BI-CENTENARY OF ROBERT CALDWELL(1814-1891) – A POLYGLOT MISSIONARY

The history of Tamil has undergone a remarkable rejuvenation in the opening decades of the 19th century in the hands of European missionaries. They all belong to  various denominations of Christianity but their only and one objective was proselytising the native Indians into Christianity. Hence learning of local languages became imperative for them.

They learnt Tamil, for example so thoroughly as to produce Tamil – English Dictionaries and highlighted the uniqueness and eminence of Tamil. The Tamil prose they have developed well and brought it to the door step of commoners. They have liberated Tamil from the poetic confines of the pundits  and donned it with lucidity and clarity. Of all these foreign missionaries, the one who was commemorated on the 7th of May 2014 was Robert Caldwell. He studied Tamil in a comparative aspect and established its ancientry and supremacy.

This Irish-born Caldwell became a Protestant Missionary at the young  age of 20. The London Missionary Society enabled him to enter the Glasgow University where he studied Latin and Greek along with Theology and comparative philology.

The London Society deputed him to serve in Madras in January 1838. He learnt Telugu and went on tours to Telugu speaking areas also. Just three years afterwards, he was posted at Idaiyangudi in Tirunelveli District and worked among the illiterate Palmyra climbers and agricultural workers. As a typical evangelist, he not only preached Bible but started schools and induced boys and girls to get enrolled as students. He was eminently instrumental in educating the poor illiterates.

As a multi-lingual scholar, he proved himself the best after the publication of his book, A Comparative Grammar of the Dravidian Family of Languages in 1856. This volume written in English is an eye-opener to highlight the importance of Tamil as a classical language.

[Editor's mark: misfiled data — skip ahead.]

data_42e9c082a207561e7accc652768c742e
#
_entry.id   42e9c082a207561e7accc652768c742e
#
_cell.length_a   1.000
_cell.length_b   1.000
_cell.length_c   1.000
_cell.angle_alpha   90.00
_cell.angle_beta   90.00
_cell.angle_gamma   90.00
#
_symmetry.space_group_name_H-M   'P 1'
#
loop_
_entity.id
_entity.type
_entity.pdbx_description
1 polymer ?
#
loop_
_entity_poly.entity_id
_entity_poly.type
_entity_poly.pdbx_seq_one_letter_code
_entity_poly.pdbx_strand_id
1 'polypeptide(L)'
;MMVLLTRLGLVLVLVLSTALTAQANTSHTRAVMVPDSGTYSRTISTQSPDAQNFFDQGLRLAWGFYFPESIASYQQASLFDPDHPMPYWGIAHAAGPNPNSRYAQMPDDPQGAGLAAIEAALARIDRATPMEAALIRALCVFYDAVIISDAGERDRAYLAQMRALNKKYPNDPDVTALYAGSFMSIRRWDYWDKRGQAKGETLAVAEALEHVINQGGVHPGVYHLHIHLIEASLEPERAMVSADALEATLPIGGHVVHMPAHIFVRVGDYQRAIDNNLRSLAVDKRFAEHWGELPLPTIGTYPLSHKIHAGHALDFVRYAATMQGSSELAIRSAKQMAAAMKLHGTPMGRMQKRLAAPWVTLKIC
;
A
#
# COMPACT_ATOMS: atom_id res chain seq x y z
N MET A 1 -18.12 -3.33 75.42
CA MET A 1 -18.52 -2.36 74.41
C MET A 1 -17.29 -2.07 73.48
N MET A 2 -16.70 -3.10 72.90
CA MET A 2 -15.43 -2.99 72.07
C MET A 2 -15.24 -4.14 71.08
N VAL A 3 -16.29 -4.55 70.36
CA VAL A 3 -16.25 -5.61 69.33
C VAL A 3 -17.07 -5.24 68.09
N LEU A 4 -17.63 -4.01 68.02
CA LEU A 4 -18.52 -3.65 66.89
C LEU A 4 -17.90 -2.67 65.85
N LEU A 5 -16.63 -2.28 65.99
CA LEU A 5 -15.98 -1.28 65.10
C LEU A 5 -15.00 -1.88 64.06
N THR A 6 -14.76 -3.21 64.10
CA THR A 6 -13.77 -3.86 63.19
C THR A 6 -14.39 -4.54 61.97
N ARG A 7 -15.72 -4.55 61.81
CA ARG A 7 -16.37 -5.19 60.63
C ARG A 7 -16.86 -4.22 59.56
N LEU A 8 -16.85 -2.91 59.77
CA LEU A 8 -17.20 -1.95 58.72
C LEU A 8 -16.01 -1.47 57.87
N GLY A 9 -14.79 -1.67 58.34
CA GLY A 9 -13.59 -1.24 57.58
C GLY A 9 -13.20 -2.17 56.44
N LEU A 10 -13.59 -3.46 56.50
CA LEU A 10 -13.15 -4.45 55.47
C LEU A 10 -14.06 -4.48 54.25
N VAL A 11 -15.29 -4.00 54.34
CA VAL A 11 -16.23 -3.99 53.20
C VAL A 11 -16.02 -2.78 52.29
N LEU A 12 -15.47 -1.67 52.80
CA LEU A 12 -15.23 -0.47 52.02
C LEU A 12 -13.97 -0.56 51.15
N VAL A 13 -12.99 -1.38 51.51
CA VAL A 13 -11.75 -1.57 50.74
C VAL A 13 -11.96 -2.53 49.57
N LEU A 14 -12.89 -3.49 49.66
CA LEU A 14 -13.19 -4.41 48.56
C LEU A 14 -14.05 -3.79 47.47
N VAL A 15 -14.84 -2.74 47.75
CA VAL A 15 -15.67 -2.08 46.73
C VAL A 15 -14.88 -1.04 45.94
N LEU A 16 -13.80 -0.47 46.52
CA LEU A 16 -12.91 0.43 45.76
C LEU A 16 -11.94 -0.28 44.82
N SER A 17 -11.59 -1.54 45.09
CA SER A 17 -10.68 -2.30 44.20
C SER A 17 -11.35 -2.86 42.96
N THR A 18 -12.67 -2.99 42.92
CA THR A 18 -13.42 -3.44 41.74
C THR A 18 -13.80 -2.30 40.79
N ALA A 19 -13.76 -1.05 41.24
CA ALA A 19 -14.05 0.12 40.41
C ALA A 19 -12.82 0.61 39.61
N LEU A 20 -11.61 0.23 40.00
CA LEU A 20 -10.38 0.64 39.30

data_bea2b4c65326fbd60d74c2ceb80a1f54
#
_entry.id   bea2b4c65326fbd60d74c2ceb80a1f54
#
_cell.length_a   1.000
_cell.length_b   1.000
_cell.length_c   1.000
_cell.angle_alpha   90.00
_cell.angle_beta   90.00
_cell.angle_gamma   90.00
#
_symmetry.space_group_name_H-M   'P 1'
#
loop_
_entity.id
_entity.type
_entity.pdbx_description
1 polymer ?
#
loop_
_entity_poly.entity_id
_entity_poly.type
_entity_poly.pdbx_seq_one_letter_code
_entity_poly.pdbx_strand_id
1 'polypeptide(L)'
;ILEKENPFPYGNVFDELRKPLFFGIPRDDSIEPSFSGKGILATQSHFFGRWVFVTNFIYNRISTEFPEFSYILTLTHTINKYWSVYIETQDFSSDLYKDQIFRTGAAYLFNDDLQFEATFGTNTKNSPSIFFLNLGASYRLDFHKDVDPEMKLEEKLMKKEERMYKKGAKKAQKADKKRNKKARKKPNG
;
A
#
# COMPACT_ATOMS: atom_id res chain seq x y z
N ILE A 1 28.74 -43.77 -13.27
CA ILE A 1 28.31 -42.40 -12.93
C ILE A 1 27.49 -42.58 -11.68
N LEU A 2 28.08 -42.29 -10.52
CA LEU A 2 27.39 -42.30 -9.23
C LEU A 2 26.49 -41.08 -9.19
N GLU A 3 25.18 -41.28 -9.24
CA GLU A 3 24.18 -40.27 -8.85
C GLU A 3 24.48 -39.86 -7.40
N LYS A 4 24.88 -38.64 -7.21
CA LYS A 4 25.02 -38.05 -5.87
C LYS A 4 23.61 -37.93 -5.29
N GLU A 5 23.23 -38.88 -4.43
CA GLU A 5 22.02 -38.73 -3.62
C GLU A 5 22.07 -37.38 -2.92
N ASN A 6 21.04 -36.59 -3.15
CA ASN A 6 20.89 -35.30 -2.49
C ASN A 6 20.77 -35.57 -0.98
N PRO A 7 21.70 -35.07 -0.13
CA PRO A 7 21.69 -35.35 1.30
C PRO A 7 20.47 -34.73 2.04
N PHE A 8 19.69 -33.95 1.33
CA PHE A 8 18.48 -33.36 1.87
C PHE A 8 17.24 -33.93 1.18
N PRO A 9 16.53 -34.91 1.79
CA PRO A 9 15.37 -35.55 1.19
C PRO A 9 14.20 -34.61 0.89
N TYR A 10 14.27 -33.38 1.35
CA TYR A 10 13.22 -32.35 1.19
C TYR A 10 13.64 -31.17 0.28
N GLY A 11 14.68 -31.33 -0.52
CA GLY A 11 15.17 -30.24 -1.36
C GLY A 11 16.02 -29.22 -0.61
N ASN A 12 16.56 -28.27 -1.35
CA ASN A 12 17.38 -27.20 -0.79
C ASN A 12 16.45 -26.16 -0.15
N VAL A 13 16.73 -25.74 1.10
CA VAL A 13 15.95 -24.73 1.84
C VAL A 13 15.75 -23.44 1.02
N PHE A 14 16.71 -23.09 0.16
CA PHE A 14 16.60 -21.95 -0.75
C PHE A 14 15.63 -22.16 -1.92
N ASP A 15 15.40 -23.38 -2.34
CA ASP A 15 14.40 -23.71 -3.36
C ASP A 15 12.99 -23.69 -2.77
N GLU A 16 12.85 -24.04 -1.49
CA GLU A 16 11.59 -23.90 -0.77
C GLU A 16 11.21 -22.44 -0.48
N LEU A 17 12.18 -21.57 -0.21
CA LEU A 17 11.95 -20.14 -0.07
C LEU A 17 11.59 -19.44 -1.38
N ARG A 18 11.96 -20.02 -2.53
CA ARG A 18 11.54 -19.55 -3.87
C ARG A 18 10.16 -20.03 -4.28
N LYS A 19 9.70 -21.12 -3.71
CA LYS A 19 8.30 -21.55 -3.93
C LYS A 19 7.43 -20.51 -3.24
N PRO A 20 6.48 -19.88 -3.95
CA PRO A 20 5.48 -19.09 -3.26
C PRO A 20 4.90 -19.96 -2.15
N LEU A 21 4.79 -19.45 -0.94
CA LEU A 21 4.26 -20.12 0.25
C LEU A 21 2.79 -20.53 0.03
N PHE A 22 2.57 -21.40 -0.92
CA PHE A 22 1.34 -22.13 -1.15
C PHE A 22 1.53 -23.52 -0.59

Caldwell has established that Tamil is the earliest of all Dravidian languages and in  a way  a parental language to Telugu, Malayalam and Kannada in the South of India, and even a tribal language Brahui in Afghanistan. The Tamil is as old as Sanskrit, capable of standing on its own in its structure, Grammar, vocabulary and literary heritage.

Tamil is in no way a dependant on Sanskrit. In indicating numerals, case-endings, syntax and numbers, Tamil has proved itself unambiguously original. He has also established after a comparative paradigm that hundred thousand words of Telugu, Malayalam and Kannada can be traced back to the Tamil root words. Later n, they became heavily Sanskritised is a different thing. Entry of Sanskrit into Tamil was also there but Tamil kept its individuality.

It is with this comparative note that Caldwell silenced the Sanskrit scholars who went on arguing that there had been no Tamil without the base of Sanskrit. He has also proved that Sanskrit belongs to the Indo-European family of languages but Tamil is topping the list of a separate Dravidian family of languages. The credit of establishing the distinctive identity of Tamil as a separate language goes to Caldwell.

Even though the word ‘Dravidian’ has already been there, it has been documentarily popularized by Caldwell. Caldwell has also written A Political and General History of Tinnevelly (1881). In 1849, he wrote a book, Nadars of Tirunelveli but it was subjected to criticism and subsequently withdrawn
However, Caldwell’s contribution to the growth of Christianity and to that of Tamil is marvellous. His comparative Grammar inspired the non-brahmin movement in Tamil Nadu.

On the occasion of the Second World Tamil Conference at Chennai, roughly about eighty years after the death of Caldwell, his statue was erected near the Marina Beach at Chennai in 1967. In honouring the memory of this great multi-lingual scholar, a postal stamp was also issued on that occasion by the Government of India.

Roughly about fifty three years he served in Tamil Nadu. Even though he breathed his last in Kodiakanal, his mortal remains were buried in Idayankudi in the precincts of the Church that he himself had built earlier. Among the comparative philologists and among the scholarly public, Caldwell is very well remembered for his selfless service, scholarship and sincerity of purpose.

- Dr. Palany Arangasamy

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